`Outrageous Fortune’ with Brett Baker (Trombone), Reed Thomas (Conductor) and the MTSU Wind EnsemblePosted in News on September 22nd, 2016 by Nigel – Comments Off on `Outrageous Fortune’ with Brett Baker (Trombone), Reed Thomas (Conductor) and the MTSU Wind Ensemble
A big thank you, to the amazing Trombone soloists Brett Baker, Reed Thomas (Conductor) and the students of the Middle Tennessee State University Wind Ensemble for the wonderful premiere and recording of `Outrageous Fortune’, Symphony No 2 for Trombone Soloist, Actor & Wind Orchestra.
The professionalism of the staff and students at Middle Tennessee State University is second to none!
`Outrageous Fortune’ is a symphonic drama in the structure and sentiment of a traditional concerto. I have taken this approach from Hector Berlioz’ masterpiece Harold in Italy, Symphony in Four Parts with Viola Obbligato which illustrates how a soloist can be part of a larger symphonic work.
I have designed my Symphony Outrageous Fortune as a melancholic drama, bleak and sardonic in style. It follows programmatically the story of Shakespeare’s tragedy Hamlet. I have prefaced my score with the bard’s despairing words:
“Thus bad begins, and worse remains behind”.
Hamlet is a tale of conspiracy, betrayal, suicide, revenge and murder, and also a ghost story. Both the trombone soloist and the actor take on the role of the Prince of Denmark, Hamlet. Outrageous Fortune reflects the protagonist’s despair, his self-doubt and self-loathing and his advance towards mental breakdown. Hamlet’s character is full of bitterness, but alongside this he shows profound wisdom beyond his years.
The Danish castle of Elsinore is the setting for the drama. I have set to music, two of Hamlet’s soliloquies:
- “O that this too too sullied flesh would melt”
- “To be, or not to be, that is the question”.
Hamlet’s first monologue sees him longing to be dead and contemplating his own suicide although he is concerned that the Almighty has forbidden this option by sacred law. The cause of Hamlet’s malady is his distress that his mother has just remarried following the death of his father (the former King), less than two months ago. His mother’s suitor is his father’s own brother, Hamlet’s uncle! Hamlet rails against the rashness of his mother’s actions without apparent concern for his father’s death:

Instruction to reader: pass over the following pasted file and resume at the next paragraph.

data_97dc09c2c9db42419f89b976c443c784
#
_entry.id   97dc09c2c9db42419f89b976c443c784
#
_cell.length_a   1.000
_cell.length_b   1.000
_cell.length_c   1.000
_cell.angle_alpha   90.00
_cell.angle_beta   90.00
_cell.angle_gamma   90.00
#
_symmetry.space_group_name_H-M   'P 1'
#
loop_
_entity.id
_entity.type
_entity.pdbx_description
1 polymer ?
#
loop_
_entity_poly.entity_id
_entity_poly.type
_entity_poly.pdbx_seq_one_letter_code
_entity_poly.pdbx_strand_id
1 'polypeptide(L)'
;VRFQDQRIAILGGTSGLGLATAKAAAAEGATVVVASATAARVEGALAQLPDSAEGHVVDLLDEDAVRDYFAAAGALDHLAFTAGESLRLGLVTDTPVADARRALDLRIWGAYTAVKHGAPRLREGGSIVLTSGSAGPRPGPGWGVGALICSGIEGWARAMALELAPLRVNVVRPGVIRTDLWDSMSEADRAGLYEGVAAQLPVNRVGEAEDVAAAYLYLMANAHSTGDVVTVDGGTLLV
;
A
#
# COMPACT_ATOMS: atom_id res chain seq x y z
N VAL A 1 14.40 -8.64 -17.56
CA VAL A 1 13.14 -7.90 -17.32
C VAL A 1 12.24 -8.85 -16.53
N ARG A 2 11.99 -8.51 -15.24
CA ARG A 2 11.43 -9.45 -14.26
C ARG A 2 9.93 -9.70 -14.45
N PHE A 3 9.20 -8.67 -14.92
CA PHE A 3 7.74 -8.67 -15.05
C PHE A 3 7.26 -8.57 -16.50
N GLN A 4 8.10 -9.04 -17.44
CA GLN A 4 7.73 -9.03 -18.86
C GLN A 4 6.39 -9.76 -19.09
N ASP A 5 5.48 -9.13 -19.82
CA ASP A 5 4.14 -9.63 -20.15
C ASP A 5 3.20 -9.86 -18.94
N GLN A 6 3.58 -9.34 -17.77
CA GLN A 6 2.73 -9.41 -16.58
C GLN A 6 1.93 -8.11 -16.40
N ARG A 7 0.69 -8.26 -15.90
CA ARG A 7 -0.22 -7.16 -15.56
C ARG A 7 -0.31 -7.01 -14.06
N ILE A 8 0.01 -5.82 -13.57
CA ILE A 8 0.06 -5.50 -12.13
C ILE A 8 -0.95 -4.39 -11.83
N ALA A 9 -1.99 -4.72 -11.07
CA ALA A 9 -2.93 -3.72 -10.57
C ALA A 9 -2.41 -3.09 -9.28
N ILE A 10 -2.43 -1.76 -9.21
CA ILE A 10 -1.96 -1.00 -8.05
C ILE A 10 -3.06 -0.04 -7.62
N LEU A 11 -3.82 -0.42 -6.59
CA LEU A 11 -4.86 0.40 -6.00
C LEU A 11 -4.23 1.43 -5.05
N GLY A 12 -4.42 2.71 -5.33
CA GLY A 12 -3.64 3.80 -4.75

“She married. O most wicked speed, to post – With such dexterity to incestuous sheets!”.
The second soliloquy “To be, or not to be – that is the question” finds Hamlet near to mental breakdown, grappling with the choice between killing himself, or living on to avenge his father’s murder? To kill himself brings uncertainty as no one has ever returned from the afterlife – who knows what suffering awaits there?
“But that the dread of something after death,
The undiscovered country, from whose bourn
No traveller returns – puzzles the will,
And makes us rather bear those ills we have,
Than fly to others that we know not of.
Thus conscience does make cowards of us all”.
Hamlet’s release from his dilemma, comes in the final act after he has avenged his father’s death, with his subsequent murder.
I have given Outrageous Fortune 15 scene-titles:
I. O that this too too solid flesh would melt
II. Something is rotten in the state of Denmark
III. The kettledrum and trumpet thus bray out
IV Alas, poor ghost
V. Revenge his foul and most unnatural murder!
VI. To be or not be
VII. Get thee to a nunnery
VIII. The Mousetrap
IX. What warlike noise is this
X. The King’s Jester
XI. Revenge should have no bounds
XII. Unbated and envenomed
XIII. Rapier and Danger
XIV. Now crack a noble heart
XV. The rest is silence
Here are some extracts taken from the first edit of our recording session as a tribute to Brett Baker, Reed Thomas and the MTSU Wind Ensemble. My voice can be heard on the recording and is only temporary until we replaced by an actor!